The Southern Route implies pipeline link between Kazakhstan and Iran, thereby making Persian gulf the hub for global energy supply. Although this route is economically most feasible, but it undermines Gulf countries security, eventually making it unattractive proposition from the standpoint of US and Gulf countries.
The Eastern route can transport oil through pipeline from Khazakhstan to China, thereby establishing supply link to Pacific Ocean.
This route has the potential to meet phenomenally growing energy requirements of Asia. The constraining factor of this route is the cost of building 3,700 km long pipeline.
The Southeastern Route entails transportation of oil through pipeline from Turkmenistan through Afghanistan on to Gawadar deep seaport of Pakistan. Simultaneously, a gas pipeline initiating from Turkmenistan passing through Afghanistan onto Pakistan, from there it will pass on to India.
This route will create huge benefits for Afghanistan and Pakistan in terms of transit fee and to India is ensured a steady energy supply. The flip side of this prospective route is volatile situation in the concerned states at present.
Summing up, the New Great Game is a series of strategies for tying together Central Asian States and creating an energy and trade corridors that could link the landlocked region with the globe. Each of the three big players; China, US and Russia are focusing on priorities dictated by their varying geostrategic, geopolitical and geo-economics interests.
There are international players, big petrochemicals and other international corporations with high stakes in “The New Great Game”. One thing is certain; no one player can completely monopolize energy and trade corridors.
The global financial and economic meltdown that has engulfed US and EU economies in particular, couple with China and India growing thrust for oil and gas and trade channels openings for their goods and services, Russian interest of gaining lost status as competing economic and military power so as to counter balance US and NATO dominance, will force compromise in the pipeline and trade corridor tussle sooner than later.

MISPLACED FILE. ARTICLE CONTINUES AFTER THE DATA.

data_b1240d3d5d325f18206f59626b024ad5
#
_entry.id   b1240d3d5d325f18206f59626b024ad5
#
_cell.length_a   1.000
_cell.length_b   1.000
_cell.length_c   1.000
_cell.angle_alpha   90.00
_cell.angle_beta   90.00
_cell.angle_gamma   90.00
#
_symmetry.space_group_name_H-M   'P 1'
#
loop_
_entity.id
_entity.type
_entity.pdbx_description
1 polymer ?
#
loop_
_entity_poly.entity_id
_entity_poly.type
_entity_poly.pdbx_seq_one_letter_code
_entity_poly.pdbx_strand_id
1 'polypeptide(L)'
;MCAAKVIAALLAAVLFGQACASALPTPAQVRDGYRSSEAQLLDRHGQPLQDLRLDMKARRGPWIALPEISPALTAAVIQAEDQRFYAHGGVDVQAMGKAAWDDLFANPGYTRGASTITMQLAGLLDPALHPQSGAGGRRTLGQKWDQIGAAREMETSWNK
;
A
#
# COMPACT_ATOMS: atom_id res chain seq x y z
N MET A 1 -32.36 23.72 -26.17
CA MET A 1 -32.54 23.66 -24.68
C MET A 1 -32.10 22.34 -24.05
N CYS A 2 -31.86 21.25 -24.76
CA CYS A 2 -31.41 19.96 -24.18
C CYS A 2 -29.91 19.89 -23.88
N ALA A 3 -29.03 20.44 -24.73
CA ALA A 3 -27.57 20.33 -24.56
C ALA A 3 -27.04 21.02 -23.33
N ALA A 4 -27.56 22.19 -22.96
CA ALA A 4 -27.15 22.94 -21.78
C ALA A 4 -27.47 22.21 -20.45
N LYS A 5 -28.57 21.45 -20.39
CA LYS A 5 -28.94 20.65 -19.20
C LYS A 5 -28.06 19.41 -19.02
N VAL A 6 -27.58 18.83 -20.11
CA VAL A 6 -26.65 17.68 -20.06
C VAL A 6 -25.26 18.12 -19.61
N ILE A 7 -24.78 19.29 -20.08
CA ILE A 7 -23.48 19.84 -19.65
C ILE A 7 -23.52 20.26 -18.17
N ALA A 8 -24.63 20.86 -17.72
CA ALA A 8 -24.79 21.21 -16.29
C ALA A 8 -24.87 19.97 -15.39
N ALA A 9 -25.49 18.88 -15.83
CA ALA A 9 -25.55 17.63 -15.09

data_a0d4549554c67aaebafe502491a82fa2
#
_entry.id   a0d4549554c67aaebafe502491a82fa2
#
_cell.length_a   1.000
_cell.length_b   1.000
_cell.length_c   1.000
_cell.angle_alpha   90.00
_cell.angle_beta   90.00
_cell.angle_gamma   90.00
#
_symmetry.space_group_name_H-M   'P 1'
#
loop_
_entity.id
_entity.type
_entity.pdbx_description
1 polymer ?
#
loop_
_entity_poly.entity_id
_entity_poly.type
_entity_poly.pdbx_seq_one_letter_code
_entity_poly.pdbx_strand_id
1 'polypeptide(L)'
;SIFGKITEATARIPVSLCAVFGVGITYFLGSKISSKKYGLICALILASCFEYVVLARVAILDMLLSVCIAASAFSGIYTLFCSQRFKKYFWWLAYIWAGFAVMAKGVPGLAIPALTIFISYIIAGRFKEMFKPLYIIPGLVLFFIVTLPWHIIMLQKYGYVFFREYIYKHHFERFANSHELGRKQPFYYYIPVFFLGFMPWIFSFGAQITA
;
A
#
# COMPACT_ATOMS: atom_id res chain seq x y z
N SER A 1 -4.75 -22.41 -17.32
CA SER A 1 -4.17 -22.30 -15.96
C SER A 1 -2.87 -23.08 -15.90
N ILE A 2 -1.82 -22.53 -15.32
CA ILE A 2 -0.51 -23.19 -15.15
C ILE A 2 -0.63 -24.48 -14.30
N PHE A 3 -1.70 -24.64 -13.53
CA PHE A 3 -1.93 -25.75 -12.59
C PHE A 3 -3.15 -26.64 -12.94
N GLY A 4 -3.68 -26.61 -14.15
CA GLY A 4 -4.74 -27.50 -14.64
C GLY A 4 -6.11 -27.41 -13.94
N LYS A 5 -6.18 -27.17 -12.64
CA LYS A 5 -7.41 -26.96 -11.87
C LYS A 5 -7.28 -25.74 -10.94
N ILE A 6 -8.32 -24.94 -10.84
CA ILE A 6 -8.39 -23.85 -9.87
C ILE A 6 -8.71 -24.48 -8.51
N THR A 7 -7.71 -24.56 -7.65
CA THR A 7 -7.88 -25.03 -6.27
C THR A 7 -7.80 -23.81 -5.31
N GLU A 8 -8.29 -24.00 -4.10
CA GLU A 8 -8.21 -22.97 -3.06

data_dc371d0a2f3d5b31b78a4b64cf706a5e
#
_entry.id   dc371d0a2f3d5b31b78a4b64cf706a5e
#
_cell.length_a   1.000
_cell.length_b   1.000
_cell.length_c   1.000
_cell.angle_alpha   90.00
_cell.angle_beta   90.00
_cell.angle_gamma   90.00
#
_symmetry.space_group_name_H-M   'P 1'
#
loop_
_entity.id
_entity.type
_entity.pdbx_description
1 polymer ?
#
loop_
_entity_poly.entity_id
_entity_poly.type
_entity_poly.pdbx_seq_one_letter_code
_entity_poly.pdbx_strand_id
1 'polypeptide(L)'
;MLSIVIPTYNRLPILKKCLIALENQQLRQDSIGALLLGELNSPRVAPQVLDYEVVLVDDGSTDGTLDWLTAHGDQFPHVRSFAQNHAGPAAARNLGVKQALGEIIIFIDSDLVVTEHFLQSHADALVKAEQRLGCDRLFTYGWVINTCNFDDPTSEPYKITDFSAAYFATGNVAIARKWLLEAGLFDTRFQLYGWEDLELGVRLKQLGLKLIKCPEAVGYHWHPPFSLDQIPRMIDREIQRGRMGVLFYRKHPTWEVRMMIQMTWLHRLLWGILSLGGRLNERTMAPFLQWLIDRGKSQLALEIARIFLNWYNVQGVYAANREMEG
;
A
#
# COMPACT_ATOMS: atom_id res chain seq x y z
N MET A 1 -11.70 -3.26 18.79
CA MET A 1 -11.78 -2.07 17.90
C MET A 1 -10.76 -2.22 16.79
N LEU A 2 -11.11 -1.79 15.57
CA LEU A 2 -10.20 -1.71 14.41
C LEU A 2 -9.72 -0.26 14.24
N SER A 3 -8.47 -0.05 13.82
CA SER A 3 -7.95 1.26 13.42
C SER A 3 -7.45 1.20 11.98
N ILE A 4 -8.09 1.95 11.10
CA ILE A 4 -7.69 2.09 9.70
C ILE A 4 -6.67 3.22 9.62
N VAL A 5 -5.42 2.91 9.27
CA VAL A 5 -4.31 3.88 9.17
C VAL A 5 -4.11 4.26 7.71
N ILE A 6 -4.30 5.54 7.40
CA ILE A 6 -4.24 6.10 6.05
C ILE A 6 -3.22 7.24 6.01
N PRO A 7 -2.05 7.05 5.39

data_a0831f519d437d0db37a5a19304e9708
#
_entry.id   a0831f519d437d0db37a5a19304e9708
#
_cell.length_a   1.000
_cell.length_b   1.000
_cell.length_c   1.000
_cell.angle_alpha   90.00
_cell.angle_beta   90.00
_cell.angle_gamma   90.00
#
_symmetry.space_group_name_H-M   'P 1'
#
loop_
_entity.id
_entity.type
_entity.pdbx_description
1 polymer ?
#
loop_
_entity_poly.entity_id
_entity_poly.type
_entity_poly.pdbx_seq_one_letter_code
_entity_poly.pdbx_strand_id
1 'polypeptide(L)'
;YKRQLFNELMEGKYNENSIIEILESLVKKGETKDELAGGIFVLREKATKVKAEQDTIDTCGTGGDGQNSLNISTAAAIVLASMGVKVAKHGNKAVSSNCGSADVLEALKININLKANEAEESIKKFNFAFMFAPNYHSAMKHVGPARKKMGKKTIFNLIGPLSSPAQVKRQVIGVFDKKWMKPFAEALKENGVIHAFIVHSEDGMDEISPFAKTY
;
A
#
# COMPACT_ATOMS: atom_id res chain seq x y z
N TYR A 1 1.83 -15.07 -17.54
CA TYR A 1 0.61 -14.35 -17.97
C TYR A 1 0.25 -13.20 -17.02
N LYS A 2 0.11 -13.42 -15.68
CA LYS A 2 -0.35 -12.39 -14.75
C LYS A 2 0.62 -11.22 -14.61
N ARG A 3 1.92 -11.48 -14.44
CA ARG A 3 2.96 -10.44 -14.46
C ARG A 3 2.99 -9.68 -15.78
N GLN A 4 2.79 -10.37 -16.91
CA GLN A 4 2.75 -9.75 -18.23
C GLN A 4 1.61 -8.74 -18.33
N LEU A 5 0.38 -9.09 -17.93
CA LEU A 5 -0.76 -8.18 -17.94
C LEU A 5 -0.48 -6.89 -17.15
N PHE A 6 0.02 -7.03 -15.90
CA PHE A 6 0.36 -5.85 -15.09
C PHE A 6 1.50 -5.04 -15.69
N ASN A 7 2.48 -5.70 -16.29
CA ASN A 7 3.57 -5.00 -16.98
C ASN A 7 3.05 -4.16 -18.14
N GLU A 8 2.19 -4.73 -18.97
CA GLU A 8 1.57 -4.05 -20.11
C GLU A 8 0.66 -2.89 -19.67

The big players of “The New Great Game” are aware of the fact that failing in opening multi energy and trade corridors will plunge the world in uncertain economic future reflecting in growing poverty and ultimate civil strife in advanced and developing countries alike, and may lead to wars in every region of the world for gaining access to oil, gas, minerals and water. This time around one thing is certain thou; no single power player can emerge as ultimate winner in
“The New Great Game”.
The Asian countries that will presently undertake repositioning of their trade, commerce, banking and financial sector linkages will take full advantage of all encompassing gigantic opportunities that are about to spring open in the wake of envisioned swift end of “The New Great Game”.
Under the current global economic scenario, the first energy and trade corridor that will be operational in the near future is expected to be the Southeastern Route; making Pakistan the most important country in terms of; excess point to global sea lanes, provider of services in the sphere of banking, trade and commerce, logistics and security.
Consequently, Pakistan will become one of the favorite Foreign Direct Investment destinations in the region. As far as Central Asian states are concerned, they are already in the limelight as far as foreign direct investment is concerned. However, it lacking in well developed banking and finance sector, presents immense opportunities for Asian banks and finance houses.
The views expressed in this column are the author's own and do not necessarily reflect this publication's view, and this article is not edited by Asian Banking & Finance. The author was not remunerated for this article.
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Azam Ali is Ex.Senior Economist at State Bank of Pakistan. He is an Economist, Management, Organizational Capacity Building & Training and Organizational